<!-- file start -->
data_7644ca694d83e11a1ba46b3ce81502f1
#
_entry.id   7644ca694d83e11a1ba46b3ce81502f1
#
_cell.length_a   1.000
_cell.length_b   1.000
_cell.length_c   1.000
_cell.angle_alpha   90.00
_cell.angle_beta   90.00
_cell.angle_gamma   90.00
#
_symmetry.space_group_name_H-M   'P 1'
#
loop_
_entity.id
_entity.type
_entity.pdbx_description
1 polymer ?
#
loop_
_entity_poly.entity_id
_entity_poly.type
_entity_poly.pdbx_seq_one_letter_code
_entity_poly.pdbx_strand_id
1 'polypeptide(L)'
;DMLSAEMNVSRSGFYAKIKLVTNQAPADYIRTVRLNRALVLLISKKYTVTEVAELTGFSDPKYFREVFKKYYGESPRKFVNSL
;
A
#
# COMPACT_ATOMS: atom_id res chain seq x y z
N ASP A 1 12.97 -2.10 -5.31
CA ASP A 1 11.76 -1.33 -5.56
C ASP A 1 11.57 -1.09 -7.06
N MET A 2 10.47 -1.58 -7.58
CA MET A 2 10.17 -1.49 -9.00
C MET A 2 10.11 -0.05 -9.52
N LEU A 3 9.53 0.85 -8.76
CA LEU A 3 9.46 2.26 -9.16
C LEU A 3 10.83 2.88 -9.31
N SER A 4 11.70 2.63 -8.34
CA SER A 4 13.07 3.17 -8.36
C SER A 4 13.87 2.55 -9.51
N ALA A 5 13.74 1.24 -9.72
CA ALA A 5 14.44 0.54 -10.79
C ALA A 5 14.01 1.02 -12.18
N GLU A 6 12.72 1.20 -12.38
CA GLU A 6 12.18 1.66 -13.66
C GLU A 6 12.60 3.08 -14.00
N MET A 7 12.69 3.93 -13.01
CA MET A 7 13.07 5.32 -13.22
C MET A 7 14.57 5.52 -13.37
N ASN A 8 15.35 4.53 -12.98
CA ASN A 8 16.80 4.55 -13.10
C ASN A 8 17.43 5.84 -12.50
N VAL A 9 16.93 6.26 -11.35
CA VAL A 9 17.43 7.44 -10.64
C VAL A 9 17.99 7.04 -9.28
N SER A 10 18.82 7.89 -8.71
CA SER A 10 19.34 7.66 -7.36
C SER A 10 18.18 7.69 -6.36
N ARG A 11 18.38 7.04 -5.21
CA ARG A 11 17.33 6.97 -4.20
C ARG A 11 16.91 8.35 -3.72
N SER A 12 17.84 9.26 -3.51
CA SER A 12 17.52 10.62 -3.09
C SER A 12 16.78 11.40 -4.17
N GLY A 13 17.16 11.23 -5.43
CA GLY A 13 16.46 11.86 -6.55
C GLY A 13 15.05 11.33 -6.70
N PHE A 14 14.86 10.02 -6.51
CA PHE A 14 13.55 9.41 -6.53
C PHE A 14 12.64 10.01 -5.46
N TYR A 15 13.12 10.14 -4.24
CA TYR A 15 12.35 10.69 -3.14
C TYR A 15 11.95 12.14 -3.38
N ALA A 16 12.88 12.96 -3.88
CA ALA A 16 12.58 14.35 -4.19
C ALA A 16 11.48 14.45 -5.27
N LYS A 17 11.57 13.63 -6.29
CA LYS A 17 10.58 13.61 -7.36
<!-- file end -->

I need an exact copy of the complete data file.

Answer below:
data_7644ca694d83e11a1ba46b3ce81502f1
#
_entry.id   7644ca694d83e11a1ba46b3ce81502f1
#
_cell.length_a   1.000
_cell.length_b   1.000
_cell.length_c   1.000
_cell.angle_alpha   90.00
_cell.angle_beta   90.00
_cell.angle_gamma   90.00
#
_symmetry.space_group_name_H-M   'P 1'
#
loop_
_entity.id
_entity.type
_entity.pdbx_description
1 polymer ?
#
loop_
_entity_poly.entity_id
_entity_poly.type
_entity_poly.pdbx_seq_one_letter_code
_entity_poly.pdbx_strand_id
1 'polypeptide(L)'
;DMLSAEMNVSRSGFYAKIKLVTNQAPADYIRTVRLNRALVLLISKKYTVTEVAELTGFSDPKYFREVFKKYYGESPRKFVNSL
;
A
#
# COMPACT_ATOMS: atom_id res chain seq x y z
N ASP A 1 12.97 -2.10 -5.31
CA ASP A 1 11.76 -1.33 -5.56
C ASP A 1 11.57 -1.09 -7.06
N MET A 2 10.47 -1.58 -7.58
CA MET A 2 10.17 -1.49 -9.00
C MET A 2 10.11 -0.05 -9.52
N LEU A 3 9.53 0.85 -8.76
CA LEU A 3 9.46 2.26 -9.16
C LEU A 3 10.83 2.88 -9.31
N SER A 4 11.70 2.63 -8.34
CA SER A 4 13.07 3.17 -8.36
C SER A 4 13.87 2.55 -9.51
N ALA A 5 13.74 1.24 -9.72
CA ALA A 5 14.44 0.54 -10.79
C ALA A 5 14.01 1.02 -12.18
N GLU A 6 12.72 1.20 -12.38
CA GLU A 6 12.18 1.66 -13.66
C GLU A 6 12.60 3.08 -14.00
N MET A 7 12.69 3.93 -13.01
CA MET A 7 13.07 5.32 -13.22
C MET A 7 14.57 5.52 -13.37
N ASN A 8 15.35 4.53 -12.98
CA ASN A 8 16.80 4.55 -13.10
C ASN A 8 17.43 5.84 -12.50
N VAL A 9 16.93 6.26 -11.35
CA VAL A 9 17.43 7.44 -10.64
C VAL A 9 17.99 7.04 -9.28
N SER A 10 18.82 7.89 -8.71
CA SER A 10 19.34 7.66 -7.36
C SER A 10 18.18 7.69 -6.36
N ARG A 11 18.38 7.04 -5.21
CA ARG A 11 17.33 6.97 -4.20
C ARG A 11 16.91 8.35 -3.72
N SER A 12 17.84 9.26 -3.51
CA SER A 12 17.52 10.62 -3.09
C SER A 12 16.78 11.40 -4.17
N GLY A 13 17.16 11.23 -5.43
CA GLY A 13 16.46 11.86 -6.55
C GLY A 13 15.05 11.33 -6.70
N PHE A 14 14.86 10.02 -6.51
CA PHE A 14 13.55 9.41 -6.53
C PHE A 14 12.64 10.01 -5.46
N TYR A 15 13.12 10.14 -4.24
CA TYR A 15 12.35 10.69 -3.14
C TYR A 15 11.95 12.14 -3.38
N ALA A 16 12.88 12.96 -3.88
CA ALA A 16 12.58 14.35 -4.19
C ALA A 16 11.48 14.45 -5.27
N LYS A 17 11.57 13.63 -6.29
CA LYS A 17 10.58 13.61 -7.36